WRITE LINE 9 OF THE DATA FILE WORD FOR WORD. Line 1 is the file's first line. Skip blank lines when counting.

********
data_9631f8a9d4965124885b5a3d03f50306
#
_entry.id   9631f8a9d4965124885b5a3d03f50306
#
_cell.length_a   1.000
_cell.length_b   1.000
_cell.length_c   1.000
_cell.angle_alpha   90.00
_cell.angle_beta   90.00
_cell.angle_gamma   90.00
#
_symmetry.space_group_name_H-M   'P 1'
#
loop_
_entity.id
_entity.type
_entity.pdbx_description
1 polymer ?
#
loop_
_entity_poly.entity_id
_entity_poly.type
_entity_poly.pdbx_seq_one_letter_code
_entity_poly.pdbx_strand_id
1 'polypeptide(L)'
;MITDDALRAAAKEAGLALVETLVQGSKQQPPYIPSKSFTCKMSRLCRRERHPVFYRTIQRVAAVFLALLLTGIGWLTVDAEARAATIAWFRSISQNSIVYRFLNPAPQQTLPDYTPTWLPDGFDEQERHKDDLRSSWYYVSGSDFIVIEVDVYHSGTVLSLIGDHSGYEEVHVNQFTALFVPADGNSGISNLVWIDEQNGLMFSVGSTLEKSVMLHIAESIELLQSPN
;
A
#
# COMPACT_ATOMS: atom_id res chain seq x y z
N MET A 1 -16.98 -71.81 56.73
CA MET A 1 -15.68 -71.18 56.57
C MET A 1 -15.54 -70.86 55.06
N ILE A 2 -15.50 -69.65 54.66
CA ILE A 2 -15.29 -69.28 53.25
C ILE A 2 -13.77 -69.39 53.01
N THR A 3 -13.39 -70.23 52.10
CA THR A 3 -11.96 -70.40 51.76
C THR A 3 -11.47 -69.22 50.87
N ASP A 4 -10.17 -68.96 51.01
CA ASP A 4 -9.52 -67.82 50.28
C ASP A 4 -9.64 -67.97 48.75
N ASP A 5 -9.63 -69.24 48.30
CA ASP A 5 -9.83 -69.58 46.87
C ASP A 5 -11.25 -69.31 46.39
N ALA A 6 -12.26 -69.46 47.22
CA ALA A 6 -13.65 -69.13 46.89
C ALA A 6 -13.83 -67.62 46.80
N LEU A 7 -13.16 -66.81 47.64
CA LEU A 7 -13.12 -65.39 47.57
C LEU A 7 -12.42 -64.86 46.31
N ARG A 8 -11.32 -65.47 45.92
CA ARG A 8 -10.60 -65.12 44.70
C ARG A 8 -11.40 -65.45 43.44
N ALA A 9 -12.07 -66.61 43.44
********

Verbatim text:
_cell.angle_beta   90.00